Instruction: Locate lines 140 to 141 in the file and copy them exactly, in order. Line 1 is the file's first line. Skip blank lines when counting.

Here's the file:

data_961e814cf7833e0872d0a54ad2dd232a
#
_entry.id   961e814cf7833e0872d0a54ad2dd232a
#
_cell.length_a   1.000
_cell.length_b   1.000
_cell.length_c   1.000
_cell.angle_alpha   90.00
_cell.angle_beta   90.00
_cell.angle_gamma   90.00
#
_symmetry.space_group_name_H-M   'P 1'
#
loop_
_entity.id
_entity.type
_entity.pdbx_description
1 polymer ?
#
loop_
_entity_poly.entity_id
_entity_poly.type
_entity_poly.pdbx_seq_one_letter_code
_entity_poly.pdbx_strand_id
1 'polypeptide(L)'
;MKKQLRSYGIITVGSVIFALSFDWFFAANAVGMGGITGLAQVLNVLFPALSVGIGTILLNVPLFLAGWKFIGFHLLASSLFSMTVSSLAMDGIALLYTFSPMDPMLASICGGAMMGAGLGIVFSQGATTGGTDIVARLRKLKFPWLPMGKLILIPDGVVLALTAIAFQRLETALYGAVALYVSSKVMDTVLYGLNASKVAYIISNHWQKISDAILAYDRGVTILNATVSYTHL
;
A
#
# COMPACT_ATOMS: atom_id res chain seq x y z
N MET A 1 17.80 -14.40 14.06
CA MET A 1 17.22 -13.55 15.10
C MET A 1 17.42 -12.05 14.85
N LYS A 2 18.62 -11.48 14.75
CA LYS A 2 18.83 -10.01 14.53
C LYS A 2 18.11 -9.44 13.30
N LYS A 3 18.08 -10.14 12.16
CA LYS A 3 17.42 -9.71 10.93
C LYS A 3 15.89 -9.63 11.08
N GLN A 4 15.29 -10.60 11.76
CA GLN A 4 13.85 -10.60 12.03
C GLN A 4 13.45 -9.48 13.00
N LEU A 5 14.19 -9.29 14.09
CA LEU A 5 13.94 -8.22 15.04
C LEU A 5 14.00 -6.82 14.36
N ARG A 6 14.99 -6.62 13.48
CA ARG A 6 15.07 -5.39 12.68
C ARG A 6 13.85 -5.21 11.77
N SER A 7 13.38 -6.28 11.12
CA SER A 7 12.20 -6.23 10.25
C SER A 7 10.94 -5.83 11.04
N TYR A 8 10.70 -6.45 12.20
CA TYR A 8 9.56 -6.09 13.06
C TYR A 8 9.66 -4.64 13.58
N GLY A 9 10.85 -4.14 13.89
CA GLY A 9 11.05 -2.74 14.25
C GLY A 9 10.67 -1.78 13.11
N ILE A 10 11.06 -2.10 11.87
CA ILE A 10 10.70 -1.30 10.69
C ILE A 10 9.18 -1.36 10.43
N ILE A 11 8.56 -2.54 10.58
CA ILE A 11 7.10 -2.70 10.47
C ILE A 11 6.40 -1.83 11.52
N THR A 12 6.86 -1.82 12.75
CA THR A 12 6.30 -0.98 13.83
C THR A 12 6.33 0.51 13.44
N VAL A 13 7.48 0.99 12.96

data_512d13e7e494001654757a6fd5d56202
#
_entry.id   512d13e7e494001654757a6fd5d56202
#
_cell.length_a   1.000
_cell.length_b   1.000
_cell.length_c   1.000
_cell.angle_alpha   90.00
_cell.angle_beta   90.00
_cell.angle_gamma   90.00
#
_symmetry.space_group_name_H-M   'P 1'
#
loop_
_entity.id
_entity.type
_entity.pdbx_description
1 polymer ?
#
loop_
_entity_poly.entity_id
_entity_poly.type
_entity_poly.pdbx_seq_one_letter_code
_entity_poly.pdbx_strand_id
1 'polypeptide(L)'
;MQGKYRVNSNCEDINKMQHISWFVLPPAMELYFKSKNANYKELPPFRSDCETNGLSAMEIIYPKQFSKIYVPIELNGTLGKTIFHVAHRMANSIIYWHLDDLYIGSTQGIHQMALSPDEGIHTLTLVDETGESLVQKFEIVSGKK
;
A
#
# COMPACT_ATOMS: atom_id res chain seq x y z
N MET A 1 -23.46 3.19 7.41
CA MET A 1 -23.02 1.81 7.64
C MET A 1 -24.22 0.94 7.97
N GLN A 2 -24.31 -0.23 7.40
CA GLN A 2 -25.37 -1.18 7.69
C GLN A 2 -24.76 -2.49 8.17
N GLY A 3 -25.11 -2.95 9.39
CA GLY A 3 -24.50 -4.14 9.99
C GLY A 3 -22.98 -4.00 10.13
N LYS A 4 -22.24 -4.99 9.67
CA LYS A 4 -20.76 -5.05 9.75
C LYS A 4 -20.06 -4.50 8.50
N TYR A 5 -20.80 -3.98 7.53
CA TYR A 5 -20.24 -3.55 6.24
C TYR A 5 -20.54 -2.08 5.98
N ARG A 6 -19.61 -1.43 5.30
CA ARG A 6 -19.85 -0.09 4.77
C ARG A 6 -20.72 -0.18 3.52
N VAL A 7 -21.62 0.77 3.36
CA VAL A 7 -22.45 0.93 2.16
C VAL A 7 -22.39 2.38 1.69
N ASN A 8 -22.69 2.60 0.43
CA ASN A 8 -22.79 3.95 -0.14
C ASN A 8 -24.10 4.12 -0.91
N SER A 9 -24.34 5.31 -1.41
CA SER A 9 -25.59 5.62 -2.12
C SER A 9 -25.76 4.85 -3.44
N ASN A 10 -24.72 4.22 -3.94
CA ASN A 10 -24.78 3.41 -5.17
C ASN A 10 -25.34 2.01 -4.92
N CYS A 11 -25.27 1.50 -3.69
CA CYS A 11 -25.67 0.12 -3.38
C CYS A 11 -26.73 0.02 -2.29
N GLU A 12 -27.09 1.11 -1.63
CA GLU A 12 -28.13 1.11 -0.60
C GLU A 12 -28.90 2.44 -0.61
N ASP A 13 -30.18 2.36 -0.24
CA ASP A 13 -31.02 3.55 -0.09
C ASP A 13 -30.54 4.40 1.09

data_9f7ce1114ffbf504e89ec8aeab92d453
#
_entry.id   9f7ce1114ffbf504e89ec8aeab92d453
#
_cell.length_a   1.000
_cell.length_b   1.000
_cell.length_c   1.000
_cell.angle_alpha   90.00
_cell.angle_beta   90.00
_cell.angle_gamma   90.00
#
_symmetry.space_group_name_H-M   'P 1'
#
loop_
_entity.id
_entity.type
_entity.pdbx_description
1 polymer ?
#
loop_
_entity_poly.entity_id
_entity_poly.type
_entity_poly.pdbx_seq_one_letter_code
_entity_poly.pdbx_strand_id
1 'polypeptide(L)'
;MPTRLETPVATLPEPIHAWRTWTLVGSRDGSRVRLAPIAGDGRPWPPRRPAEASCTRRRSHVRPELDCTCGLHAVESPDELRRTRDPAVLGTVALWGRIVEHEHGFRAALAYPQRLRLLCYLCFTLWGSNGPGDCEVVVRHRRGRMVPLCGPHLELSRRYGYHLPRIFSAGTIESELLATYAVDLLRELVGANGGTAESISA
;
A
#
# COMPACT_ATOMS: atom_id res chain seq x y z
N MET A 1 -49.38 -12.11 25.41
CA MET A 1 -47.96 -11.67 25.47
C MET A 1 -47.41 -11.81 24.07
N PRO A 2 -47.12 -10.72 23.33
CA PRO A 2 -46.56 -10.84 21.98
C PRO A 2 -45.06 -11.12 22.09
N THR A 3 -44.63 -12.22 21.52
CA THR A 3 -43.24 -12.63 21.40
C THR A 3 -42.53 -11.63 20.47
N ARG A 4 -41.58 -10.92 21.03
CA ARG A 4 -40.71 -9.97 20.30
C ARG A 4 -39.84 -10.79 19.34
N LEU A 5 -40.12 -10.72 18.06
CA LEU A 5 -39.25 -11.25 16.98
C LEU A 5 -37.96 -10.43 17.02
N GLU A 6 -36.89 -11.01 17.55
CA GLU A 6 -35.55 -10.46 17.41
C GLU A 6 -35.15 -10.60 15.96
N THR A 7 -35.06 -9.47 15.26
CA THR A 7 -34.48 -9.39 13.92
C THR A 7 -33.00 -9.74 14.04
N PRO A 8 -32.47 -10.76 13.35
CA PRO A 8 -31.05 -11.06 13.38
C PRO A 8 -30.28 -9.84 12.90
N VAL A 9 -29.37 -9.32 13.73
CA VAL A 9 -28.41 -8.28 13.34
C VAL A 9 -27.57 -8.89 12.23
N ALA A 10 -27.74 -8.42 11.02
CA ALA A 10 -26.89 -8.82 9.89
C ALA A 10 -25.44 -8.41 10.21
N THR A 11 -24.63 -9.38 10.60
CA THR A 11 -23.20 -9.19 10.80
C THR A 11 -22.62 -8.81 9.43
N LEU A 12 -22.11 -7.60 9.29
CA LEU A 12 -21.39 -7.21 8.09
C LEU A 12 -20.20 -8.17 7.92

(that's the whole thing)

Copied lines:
#
_cell.length_a   1.000